PERRY HALL, Md. (AP) — A 15-year-old student opened fire on the first day of classes Monday at a Baltimore County high school, getting off two shots and wounding a classmate before being rushed by teachers, authorities said.
Investigators do not believe the victim, a 17-year-old male, was targeted by the shooter, a 15-year-old who is also a student at Perry Hall High School, Baltimore County Police Chief James Johnson said. The 15-year-old boy was taken into custody after the shooting and was cooperating with investigators, police said. Police took the weapon, although they did not say what kind of gun it was.
Johnson said at about 10:45 a.m., a student walked into the cafeteria and pulled out a gun. He fired one shot before being grabbed by teachers, and then another shot went off as teachers grabbed him, Johnson said.
Johnson said the shooter acted alone. He did not answer numerous questions from reporters about a motive.
Baltimore County State's Attorney Scott Shellenberger said it was too early to know what charges the shooter would face. Police said they would work with prosecutors to determine whether he would be charged as an adult.
The victim remained in critical condition at Maryland Shock Trauma Center on Monday evening, a hospital spokeswoman said.
Jordan Coates, a 17-year-old student who was in the cafeteria at the time of the shooting, said the student used a shotgun. Coates said he watched teachers, including guidance counselor Jesse Wasmer, pin the student against a vending machine.
"My back was to the door. I heard a pop and thought it was a bag because people do that, but then I heard another one," Coates told The Associated Press. "And I turned around and a teacher had a kid pinned up against the vending machine, and I saw the barrel, and another shot goes off and people just start running."
Coates credited Wasmer with helping to stop the shooting, and numerous students took to Twitter to thank him.
"He grabbed the gun from the kid and got him" until other teachers came over, Coates said.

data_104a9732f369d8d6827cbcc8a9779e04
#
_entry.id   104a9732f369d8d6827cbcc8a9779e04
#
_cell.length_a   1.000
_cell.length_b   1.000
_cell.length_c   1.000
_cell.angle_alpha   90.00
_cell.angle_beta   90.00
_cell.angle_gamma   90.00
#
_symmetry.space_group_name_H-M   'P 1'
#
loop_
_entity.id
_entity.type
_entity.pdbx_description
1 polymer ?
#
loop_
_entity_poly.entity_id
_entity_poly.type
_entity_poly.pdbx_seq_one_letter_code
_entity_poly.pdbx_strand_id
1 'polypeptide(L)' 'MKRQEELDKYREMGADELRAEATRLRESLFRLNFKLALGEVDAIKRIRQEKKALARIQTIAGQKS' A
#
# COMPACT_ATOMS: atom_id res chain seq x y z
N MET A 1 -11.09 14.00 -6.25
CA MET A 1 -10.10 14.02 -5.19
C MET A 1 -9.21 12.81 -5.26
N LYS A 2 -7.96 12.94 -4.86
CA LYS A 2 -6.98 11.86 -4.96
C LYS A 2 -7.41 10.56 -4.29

Kelsey Long, a junior at Perry Hall who was in the cafeteria, said she also thought the first gunshot was someone popping a bag.
"But then we heard it again and again and everyone started screaming and ran out to the front of the school," Long told The Associated Press in a Twitter message.
Detectives were interviewing the suspected shooter Monday afternoon, Baltimore County police spokeswoman Elise Armacost said. Officers spent several hours searching the school and found no other weapons or suspicious materials, she said.
Although no one other than the 17-year-old was shot, several people suffered cuts and bruises in the ensuing melee, Armacost said.
"We have some heroic and brave faculty members," Schools Superintendent Dallas Dance said. "They responded very quickly to minimize damage."
Seth Warner, a youth pastor at the Faith Fellowship Church across from the high school who graduated in 1999 with Wasmer, said he was not surprised to hear that the guidance counselor had intervened. He described Wasmer as "not big, but built."
"I knew that if anyone could take him down, it would be Jesse," Warner said.
The school was evacuated, and students were escorted to a nearby shopping center and middle school.
Perry Hall is a middle-class community along the Interstate 95 corridor, northeast of Baltimore city. The school is the largest in the county, with 2,200 students.
County Councilman David Marks, who lives next door to the school, said he had received dozens of phone calls and text messages from worried parents and residents.
"This is a very comfortable, very safe community, and it's an excellent high school," said Marks, who graduated from Perry Hall. "I think this is an aberration, but clearly one that is horrifying, particularly on the first day of school."
Police planned to provide additional security when the school reopens on Tuesday, and stress counselors were called in to work with students, faculty and staff.
Television coverage showed scores of police cars surrounding the school and parked on neighborhood streets. A group of officers with weapons drawn staked out a corner of the building, one of them lying prone on the ground and appearing to cover a particular area of the campus. Hundreds of students streamed away from the school.
Cathy Le, 15, said students were panicking as they tried to find out what was happening. They texted and called each other frantically as they were locked in their classrooms for more than an hour, she said.
At the scene, buses, emergency vehicles and parents in cars filled the roadway between the high school and the shopping center. There were obvious signs of relief displayed as parents found their children.
Kristin Kraus, whose son James attends the school, described hearing about the shooting as "absolute terror." However, Kraus said, "within a couple of minutes he texted my husband that he was OK."
Associated Press writer Ben Nuckols in Washington contributed to this report.